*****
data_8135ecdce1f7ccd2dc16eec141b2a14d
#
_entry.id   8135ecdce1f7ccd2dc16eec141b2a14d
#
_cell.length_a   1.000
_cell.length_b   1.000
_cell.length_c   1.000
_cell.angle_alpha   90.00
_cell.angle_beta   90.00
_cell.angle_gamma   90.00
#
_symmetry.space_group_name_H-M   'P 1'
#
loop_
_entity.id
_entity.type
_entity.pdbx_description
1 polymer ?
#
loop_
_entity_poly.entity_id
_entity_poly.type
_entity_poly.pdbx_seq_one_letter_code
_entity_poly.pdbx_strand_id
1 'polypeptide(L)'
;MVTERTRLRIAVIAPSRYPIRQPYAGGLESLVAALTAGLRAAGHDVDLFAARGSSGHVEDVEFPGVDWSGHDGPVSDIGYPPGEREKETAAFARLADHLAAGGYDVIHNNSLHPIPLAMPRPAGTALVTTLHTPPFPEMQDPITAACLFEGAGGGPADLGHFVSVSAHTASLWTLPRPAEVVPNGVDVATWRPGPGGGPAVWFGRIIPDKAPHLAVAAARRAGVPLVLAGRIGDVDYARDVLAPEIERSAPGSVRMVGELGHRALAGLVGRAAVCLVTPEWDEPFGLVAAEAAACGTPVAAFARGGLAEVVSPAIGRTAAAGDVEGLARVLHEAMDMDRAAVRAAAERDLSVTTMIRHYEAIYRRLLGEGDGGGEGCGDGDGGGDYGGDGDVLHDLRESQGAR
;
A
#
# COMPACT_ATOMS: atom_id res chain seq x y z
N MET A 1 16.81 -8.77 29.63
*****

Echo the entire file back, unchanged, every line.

data_8135ecdce1f7ccd2dc16eec141b2a14d
#
_entry.id   8135ecdce1f7ccd2dc16eec141b2a14d
#
_cell.length_a   1.000
_cell.length_b   1.000
_cell.length_c   1.000
_cell.angle_alpha   90.00
_cell.angle_beta   90.00
_cell.angle_gamma   90.00
#
_symmetry.space_group_name_H-M   'P 1'
#
loop_
_entity.id
_entity.type
_entity.pdbx_description
1 polymer ?
#
loop_
_entity_poly.entity_id
_entity_poly.type
_entity_poly.pdbx_seq_one_letter_code
_entity_poly.pdbx_strand_id
1 'polypeptide(L)'
;MVTERTRLRIAVIAPSRYPIRQPYAGGLESLVAALTAGLRAAGHDVDLFAARGSSGHVEDVEFPGVDWSGHDGPVSDIGYPPGEREKETAAFARLADHLAAGGYDVIHNNSLHPIPLAMPRPAGTALVTTLHTPPFPEMQDPITAACLFEGAGGGPADLGHFVSVSAHTASLWTLPRPAEVVPNGVDVATWRPGPGGGPAVWFGRIIPDKAPHLAVAAARRAGVPLVLAGRIGDVDYARDVLAPEIERSAPGSVRMVGELGHRALAGLVGRAAVCLVTPEWDEPFGLVAAEAAACGTPVAAFARGGLAEVVSPAIGRTAAAGDVEGLARVLHEAMDMDRAAVRAAAERDLSVTTMIRHYEAIYRRLLGEGDGGGEGCGDGDGGGDYGGDGDVLHDLRESQGAR
;
A
#
# COMPACT_ATOMS: atom_id res chain seq x y z
N MET A 1 16.81 -8.77 29.63